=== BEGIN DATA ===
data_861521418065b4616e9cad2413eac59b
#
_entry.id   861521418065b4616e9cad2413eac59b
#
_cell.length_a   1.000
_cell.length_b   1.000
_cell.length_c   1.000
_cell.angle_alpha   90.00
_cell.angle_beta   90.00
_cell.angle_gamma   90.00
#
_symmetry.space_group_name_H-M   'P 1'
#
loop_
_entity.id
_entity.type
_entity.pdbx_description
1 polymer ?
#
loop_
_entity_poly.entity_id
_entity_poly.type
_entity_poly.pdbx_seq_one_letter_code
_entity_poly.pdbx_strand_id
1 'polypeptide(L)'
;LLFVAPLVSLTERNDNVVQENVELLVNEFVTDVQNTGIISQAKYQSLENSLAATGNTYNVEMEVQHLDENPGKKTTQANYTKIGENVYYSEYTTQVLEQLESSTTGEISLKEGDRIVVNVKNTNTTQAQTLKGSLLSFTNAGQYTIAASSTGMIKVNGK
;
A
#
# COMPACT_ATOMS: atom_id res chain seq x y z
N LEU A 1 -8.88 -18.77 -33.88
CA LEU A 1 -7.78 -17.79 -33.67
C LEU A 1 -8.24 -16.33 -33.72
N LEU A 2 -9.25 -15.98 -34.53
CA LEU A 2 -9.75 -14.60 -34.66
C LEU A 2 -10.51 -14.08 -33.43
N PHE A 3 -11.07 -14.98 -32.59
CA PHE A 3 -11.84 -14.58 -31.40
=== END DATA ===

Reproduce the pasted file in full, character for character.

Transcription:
data_861521418065b4616e9cad2413eac59b
#
_entry.id   861521418065b4616e9cad2413eac59b
#
_cell.length_a   1.000
_cell.length_b   1.000
_cell.length_c   1.000
_cell.angle_alpha   90.00
_cell.angle_beta   90.00
_cell.angle_gamma   90.00
#
_symmetry.space_group_name_H-M   'P 1'
#
loop_
_entity.id
_entity.type
_entity.pdbx_description
1 polymer ?
#
loop_
_entity_poly.entity_id
_entity_poly.type
_entity_poly.pdbx_seq_one_letter_code
_entity_poly.pdbx_strand_id
1 'polypeptide(L)'
;LLFVAPLVSLTERNDNVVQENVELLVNEFVTDVQNTGIISQAKYQSLENSLAATGNTYNVEMEVQHLDENPGKKTTQANYTKIGENVYYSEYTTQVLEQLESSTTGEISLKEGDRIVVNVKNTNTTQAQTLKGSLLSFTNAGQYTIAASSTGMIKVNGK
;
A
#
# COMPACT_ATOMS: atom_id res chain seq x y z
N LEU A 1 -8.88 -18.77 -33.88
CA LEU A 1 -7.78 -17.79 -33.67
C LEU A 1 -8.24 -16.33 -33.72
N LEU A 2 -9.25 -15.98 -34.53
CA LEU A 2 -9.75 -14.60 -34.66
C LEU A 2 -10.51 -14.08 -33.43
N PHE A 3 -11.07 -14.98 -32.59
CA PHE A 3 -11.84 -14.58 -31.40